Seemingly, just after Moses and Aaron leave Pharaoh's presence, a harsh decree is put upon the nation. And with all this...the officers were not right! The reason (and also the lesson from this) is that there is almost never a revolution or change where the first stages do not involve a loss of accomplishment!
...And sometimes, even in the case of true accomplishments, we must know that in order to bring change, there is no choice but to lose real accomplishments, at least temporarily. Because there will always be one Pharaoh or another who will threaten that if we don't sit quietly he will nullify our achievements, “and you will lose out because of this.” But if we give in to his threats, we will remain captives in the hand of Pharaoh, we, our children and our children's children ... until the end of the generations. ...Whoever wants change needs to warmly thank the “existing officers”for their accomplishments, but say to them: now we are going further, we are going to progress.
It is possible that part of your accomplishments of some of your accomplishments will be lost, either temporarily or permanently. But this is the price to pay for reaching the greater and ultimate goal. We were not born in order to be slaves with improved conditions in Egypt; we were born to be redeemed. We were not born to live in villas in settlements surrounded by fences, like ghettos [...], we were born to conquer and rule all of the land of Israel. [...] And if the price, more or less temporarily, is the loss of status...due to lack of participation on the part of the existing regime, or the necessity to gather our own straw to make bricks for a while, the price is worth it. For we were not born to live with the status quo, after the fact. We were born to establish and ideal world, as it was at the beginning!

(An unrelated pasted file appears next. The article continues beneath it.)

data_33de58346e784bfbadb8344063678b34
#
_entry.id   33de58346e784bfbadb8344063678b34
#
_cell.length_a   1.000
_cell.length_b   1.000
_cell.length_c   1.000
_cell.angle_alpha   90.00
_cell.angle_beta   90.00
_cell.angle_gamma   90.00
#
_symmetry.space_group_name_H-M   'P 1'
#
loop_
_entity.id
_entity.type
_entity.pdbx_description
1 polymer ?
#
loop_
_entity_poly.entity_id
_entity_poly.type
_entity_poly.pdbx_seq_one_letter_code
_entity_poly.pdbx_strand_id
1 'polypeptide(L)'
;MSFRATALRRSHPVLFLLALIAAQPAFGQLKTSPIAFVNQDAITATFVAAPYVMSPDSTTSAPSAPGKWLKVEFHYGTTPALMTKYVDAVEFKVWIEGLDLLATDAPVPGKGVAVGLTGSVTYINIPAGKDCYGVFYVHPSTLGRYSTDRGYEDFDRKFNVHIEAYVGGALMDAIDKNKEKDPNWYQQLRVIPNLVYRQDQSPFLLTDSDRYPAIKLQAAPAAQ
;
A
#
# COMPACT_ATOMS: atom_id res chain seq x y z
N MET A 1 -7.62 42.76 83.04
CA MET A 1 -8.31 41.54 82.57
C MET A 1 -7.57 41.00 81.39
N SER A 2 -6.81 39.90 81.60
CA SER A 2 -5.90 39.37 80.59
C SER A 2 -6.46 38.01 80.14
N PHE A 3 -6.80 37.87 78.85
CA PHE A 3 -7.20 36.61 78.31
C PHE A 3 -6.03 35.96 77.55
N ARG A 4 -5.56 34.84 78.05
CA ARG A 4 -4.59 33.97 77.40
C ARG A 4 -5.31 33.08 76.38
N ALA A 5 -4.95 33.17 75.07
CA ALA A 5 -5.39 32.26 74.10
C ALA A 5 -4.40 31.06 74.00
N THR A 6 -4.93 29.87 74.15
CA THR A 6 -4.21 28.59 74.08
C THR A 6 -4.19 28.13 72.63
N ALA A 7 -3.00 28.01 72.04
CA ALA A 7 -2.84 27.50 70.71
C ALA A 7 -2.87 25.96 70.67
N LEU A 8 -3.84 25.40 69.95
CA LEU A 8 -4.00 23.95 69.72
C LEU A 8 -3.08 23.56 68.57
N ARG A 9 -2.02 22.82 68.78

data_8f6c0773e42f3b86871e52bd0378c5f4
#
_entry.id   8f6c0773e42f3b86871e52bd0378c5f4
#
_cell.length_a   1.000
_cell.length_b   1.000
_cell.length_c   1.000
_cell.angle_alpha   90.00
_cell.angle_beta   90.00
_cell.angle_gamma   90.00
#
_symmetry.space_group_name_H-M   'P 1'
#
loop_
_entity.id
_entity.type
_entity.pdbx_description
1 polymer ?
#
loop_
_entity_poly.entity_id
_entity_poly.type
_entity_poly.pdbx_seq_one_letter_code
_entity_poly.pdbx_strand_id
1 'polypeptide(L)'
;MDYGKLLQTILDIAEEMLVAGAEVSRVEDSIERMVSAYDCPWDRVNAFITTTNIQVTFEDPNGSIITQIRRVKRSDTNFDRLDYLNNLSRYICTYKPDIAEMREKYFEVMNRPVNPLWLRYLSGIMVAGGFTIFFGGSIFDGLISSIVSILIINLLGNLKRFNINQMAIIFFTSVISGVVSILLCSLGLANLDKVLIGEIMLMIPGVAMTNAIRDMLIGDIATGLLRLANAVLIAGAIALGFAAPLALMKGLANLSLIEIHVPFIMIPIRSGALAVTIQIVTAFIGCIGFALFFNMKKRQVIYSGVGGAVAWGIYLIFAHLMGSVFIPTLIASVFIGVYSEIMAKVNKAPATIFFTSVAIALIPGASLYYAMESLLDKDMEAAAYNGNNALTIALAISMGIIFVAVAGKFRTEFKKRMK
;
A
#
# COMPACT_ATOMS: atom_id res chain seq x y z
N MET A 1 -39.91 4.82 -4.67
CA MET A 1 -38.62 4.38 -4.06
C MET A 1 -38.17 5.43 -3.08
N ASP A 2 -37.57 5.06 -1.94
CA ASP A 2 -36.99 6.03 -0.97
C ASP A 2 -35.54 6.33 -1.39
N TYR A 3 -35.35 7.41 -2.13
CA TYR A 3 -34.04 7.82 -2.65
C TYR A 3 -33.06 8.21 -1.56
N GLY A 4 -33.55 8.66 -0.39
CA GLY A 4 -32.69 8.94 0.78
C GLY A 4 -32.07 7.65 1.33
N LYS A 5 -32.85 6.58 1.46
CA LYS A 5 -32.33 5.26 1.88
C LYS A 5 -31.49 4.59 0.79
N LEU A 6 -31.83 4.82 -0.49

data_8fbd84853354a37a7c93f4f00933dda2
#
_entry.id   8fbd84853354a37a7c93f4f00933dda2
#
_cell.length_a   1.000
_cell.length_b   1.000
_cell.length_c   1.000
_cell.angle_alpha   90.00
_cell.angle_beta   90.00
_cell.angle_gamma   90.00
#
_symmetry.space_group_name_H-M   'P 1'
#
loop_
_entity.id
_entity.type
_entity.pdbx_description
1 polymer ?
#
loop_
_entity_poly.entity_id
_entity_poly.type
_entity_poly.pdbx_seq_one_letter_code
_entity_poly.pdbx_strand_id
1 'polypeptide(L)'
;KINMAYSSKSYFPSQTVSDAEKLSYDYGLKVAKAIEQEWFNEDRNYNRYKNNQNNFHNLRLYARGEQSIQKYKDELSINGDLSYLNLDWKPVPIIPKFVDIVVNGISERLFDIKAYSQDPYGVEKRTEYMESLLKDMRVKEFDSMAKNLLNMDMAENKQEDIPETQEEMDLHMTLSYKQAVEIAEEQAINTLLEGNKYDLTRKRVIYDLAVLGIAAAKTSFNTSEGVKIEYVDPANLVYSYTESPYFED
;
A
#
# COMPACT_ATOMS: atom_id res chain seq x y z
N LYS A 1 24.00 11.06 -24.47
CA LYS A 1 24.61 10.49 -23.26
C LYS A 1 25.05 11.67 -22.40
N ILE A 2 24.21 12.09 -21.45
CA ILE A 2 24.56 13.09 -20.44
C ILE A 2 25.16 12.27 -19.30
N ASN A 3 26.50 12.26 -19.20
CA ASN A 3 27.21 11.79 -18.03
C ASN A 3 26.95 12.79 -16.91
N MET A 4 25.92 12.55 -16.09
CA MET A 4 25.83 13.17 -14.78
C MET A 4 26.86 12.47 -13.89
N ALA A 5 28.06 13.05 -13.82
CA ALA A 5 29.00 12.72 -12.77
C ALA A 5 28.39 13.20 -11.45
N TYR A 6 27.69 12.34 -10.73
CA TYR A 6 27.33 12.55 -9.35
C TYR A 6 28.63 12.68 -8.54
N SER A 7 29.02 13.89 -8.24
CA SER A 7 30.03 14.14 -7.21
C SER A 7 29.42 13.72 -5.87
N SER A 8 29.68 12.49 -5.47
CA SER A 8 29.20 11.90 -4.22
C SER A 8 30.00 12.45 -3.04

Rabbi Meir Kahane continues in Peirush HaMaccabee on Shemot: And he smote the Egyptian, measure for measure. He killed the Hebrew, and Moses killed him. Samson expressed this same sentiment to the Jews who were afraid when they came to hand him over to the Philistines after he smote them: And they said to Samson: Do you not know that the Philistines rule over us? What have you done to us?! And he said to them: As they did to me, so I did to them (Judges 15:11).
This is a Jewish response – not to let the Gentile smite with impunity, for every single blow desecrates the Children of Israel and is blasphemy against G-d’s Name. Anyone who smites a Jew must be smitten in return. More than this: Moses’ smiting the Egyptian was the Children of Israel’s first response ever to the blows they had received, and foreshadowed all the blows, all the plagues, that G-d would yet inflict upon Egypt.
And buried him in the sand. This symbolizes the humiliation of the arrogant Gentile who, in his self-pride, thinks that he can reach the very heavens. The prophet said, Take up a lament for Pharaoh, king of Egypt, and say to him: You likened yourself to a young lion among the nations, but you are like a crocodile of the seas… With the swords of the mighty I will bring down your multitudes…and they will despoil the glory of Egypt (Ezekiel 32:2, 12). But now, instead of ascending to heaven, the Egyptian whom Moses killed was buried in the sand, in the ground – as low as possible – foreshadowing the humiliation of the whole of Egypt.And such will be in the future, too, when G-d will destroy the nations’ pride and show the glory of His might. Enter the rock, and bury yourself in the dust because of the fear of HaShem and the glory of His greatness. Man’s arrogant eyes will be humiliated, and people’s haughtiness will be humbled, and HaShem alone will be exalted on that day (Isaiah 2:10-11).